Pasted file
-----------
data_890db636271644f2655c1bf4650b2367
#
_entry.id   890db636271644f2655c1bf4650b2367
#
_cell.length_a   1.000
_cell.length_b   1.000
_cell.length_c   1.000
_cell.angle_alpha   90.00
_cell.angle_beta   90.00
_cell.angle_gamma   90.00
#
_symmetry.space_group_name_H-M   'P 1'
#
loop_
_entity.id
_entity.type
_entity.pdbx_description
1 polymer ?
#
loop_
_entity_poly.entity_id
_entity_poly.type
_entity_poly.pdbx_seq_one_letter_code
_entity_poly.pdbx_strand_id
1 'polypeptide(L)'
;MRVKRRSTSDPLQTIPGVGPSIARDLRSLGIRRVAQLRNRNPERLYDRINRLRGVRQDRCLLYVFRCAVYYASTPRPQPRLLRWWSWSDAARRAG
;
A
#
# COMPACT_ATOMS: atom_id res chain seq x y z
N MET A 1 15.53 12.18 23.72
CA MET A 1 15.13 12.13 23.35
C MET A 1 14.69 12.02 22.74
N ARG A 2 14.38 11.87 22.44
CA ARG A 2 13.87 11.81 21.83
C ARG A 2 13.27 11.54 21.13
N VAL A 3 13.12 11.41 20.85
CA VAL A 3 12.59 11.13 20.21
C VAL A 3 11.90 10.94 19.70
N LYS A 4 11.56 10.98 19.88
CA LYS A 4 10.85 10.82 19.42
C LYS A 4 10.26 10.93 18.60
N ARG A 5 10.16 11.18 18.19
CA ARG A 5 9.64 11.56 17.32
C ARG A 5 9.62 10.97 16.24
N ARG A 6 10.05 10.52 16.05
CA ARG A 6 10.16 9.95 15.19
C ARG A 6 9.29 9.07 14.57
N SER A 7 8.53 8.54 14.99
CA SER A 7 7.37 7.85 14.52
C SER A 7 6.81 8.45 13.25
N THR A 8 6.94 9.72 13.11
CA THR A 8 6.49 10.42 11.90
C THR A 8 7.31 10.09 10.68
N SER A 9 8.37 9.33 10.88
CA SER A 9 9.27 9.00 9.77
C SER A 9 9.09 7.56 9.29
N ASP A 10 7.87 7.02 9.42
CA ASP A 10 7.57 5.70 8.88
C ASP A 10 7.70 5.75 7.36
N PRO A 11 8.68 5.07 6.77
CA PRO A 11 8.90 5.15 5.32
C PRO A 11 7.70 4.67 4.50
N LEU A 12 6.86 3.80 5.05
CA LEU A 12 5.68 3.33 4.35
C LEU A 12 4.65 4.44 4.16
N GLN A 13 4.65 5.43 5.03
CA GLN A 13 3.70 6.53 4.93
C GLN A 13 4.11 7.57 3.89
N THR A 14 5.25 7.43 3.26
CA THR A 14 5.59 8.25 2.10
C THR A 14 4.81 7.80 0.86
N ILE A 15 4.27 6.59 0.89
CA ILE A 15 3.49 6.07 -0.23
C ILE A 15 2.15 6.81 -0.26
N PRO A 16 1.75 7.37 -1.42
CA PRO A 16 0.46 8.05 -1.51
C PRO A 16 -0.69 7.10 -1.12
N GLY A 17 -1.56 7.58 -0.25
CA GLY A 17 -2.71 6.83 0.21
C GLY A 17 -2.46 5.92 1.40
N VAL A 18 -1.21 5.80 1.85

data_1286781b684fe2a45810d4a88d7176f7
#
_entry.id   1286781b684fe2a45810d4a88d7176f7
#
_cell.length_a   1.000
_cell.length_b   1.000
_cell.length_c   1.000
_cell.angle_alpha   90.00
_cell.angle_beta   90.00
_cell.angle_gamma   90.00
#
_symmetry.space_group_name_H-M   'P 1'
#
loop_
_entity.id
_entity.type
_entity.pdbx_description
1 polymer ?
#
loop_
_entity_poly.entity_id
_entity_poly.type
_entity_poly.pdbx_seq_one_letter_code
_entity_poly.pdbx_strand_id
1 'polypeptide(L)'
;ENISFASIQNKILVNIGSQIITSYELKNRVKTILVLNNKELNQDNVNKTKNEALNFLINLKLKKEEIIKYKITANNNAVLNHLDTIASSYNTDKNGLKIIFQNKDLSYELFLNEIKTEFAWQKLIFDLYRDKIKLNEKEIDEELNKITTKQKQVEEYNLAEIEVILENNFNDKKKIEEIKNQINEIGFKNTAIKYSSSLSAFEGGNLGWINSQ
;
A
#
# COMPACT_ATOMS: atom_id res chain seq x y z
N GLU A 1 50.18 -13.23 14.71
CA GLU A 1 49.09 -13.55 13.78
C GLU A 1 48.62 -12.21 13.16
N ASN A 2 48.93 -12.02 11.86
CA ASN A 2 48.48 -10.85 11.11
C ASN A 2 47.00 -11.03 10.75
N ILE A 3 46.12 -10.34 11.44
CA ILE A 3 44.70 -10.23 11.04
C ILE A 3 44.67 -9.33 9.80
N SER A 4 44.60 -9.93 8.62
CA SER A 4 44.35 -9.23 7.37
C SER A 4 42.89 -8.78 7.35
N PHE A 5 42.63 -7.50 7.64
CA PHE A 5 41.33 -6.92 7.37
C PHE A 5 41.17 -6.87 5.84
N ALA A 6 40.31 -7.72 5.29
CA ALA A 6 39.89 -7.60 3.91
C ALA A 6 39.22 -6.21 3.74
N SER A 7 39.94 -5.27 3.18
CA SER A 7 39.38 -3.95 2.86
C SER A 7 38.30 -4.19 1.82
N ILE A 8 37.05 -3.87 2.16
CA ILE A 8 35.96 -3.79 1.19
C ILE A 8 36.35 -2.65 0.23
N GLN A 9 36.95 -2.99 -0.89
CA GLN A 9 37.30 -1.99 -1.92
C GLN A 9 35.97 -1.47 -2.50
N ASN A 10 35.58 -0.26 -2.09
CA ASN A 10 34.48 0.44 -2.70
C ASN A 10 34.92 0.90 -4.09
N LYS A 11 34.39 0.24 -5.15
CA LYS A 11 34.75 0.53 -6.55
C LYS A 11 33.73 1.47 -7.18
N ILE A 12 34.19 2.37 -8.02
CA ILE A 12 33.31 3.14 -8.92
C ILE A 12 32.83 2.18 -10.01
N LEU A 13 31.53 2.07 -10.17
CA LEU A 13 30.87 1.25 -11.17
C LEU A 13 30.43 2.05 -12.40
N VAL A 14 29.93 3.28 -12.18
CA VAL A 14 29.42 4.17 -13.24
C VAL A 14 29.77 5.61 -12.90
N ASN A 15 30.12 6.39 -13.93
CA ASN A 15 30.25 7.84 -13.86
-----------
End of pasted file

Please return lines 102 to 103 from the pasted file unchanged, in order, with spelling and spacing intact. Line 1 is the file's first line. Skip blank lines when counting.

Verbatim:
loop_
_entity_poly.entity_id